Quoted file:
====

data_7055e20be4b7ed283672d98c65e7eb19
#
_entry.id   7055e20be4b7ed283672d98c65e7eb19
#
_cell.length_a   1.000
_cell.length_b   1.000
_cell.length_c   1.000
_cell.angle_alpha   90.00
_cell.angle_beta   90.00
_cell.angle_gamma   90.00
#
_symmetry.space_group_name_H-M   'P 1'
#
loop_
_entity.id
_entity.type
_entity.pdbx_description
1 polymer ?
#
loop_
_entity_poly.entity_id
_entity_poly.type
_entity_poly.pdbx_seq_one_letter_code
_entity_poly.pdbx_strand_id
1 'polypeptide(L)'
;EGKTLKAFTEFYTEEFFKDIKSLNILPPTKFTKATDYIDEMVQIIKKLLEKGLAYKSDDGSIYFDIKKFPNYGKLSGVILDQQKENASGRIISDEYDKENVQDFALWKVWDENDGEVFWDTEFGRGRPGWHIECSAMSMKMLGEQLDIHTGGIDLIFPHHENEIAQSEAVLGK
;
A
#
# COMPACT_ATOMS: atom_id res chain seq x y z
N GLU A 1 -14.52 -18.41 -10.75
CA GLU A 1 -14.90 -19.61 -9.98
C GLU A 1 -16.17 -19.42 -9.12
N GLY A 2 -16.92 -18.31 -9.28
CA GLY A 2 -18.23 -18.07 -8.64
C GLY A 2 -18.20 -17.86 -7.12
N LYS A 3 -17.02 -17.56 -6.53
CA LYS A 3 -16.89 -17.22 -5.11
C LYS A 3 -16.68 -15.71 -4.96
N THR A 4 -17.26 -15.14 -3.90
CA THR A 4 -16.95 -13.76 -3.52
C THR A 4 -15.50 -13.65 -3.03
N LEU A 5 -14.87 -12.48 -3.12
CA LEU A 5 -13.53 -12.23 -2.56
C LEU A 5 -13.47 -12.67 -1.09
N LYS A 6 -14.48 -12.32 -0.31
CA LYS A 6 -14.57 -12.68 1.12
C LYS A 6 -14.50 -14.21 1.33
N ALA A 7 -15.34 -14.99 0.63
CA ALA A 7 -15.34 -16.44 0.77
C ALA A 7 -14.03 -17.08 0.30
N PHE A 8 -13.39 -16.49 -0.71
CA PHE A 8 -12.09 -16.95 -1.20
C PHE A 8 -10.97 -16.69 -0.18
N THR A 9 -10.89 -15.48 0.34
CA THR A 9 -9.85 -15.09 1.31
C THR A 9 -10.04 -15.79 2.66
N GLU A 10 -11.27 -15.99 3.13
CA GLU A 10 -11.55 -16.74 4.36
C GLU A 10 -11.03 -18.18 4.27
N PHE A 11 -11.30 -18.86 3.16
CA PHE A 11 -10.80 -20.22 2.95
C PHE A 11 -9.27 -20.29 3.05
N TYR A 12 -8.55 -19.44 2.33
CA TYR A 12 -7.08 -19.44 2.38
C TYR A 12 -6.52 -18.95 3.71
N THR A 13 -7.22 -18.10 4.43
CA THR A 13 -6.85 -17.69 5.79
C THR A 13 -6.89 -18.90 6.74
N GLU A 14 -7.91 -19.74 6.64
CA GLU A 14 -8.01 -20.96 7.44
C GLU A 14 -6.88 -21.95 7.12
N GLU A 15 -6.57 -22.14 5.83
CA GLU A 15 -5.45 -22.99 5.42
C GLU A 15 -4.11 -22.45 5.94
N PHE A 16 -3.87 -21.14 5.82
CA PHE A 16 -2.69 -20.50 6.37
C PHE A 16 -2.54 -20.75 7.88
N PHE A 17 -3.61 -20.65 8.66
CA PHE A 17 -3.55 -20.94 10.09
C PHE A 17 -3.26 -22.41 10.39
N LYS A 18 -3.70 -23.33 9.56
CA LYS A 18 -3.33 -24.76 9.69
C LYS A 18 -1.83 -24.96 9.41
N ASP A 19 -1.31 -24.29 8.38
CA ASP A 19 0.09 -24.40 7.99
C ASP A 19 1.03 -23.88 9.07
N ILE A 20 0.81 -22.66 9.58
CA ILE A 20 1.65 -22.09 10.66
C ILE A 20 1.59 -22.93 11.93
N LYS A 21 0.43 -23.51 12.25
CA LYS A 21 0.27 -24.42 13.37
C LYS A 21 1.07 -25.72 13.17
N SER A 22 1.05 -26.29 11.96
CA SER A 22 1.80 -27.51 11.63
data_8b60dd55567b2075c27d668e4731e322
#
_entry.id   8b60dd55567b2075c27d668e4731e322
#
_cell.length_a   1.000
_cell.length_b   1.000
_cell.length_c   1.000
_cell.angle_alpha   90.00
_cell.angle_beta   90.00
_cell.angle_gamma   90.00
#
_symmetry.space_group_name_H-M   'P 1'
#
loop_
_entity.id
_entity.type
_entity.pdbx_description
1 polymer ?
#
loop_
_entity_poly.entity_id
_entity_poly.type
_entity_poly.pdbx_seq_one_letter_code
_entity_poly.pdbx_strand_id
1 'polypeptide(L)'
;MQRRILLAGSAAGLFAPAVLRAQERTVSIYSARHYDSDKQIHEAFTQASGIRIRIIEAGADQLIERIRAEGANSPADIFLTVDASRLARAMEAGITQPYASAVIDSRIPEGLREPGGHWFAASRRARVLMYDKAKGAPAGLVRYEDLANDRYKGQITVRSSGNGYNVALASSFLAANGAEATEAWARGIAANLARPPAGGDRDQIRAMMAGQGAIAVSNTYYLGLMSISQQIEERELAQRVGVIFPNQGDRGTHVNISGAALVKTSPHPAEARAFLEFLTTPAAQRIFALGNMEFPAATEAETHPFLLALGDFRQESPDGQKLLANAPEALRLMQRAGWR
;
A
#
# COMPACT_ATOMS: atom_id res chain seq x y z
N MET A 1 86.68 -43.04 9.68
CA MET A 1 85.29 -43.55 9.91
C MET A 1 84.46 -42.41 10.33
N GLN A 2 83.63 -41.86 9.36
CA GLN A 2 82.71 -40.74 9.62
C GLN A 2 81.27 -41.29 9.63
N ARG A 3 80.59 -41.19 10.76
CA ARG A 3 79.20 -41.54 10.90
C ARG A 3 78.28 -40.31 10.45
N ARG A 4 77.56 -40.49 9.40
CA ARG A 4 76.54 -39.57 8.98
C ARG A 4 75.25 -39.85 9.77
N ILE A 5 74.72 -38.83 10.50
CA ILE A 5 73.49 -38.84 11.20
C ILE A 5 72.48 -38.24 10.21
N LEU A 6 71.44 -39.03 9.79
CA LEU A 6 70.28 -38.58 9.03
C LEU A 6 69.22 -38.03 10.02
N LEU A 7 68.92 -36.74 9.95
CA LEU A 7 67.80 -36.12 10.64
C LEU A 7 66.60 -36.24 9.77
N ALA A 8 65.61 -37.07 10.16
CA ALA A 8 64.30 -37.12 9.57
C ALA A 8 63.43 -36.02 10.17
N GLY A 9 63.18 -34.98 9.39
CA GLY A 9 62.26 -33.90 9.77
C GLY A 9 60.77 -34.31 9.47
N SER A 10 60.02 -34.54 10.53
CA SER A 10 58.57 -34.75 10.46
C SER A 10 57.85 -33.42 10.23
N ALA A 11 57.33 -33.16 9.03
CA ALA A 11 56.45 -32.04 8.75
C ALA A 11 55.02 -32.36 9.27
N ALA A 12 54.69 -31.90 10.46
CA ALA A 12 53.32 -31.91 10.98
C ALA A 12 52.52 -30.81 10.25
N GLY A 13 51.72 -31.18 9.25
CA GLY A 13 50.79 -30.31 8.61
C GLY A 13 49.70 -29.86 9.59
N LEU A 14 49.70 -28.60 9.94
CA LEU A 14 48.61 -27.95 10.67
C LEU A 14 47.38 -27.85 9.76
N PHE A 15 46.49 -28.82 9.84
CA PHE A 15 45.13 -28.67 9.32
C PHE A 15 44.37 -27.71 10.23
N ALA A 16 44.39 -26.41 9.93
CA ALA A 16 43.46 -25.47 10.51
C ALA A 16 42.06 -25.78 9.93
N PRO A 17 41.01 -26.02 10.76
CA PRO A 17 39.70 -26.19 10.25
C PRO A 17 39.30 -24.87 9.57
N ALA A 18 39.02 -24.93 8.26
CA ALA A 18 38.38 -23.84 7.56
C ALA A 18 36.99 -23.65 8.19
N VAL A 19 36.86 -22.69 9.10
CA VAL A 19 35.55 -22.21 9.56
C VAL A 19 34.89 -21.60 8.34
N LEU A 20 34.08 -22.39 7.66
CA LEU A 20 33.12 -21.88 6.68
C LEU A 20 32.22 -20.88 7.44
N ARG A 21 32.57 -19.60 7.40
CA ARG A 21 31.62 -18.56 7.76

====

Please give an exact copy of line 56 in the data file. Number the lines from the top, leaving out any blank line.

CA THR A 9 -9.85 -15.09 1.31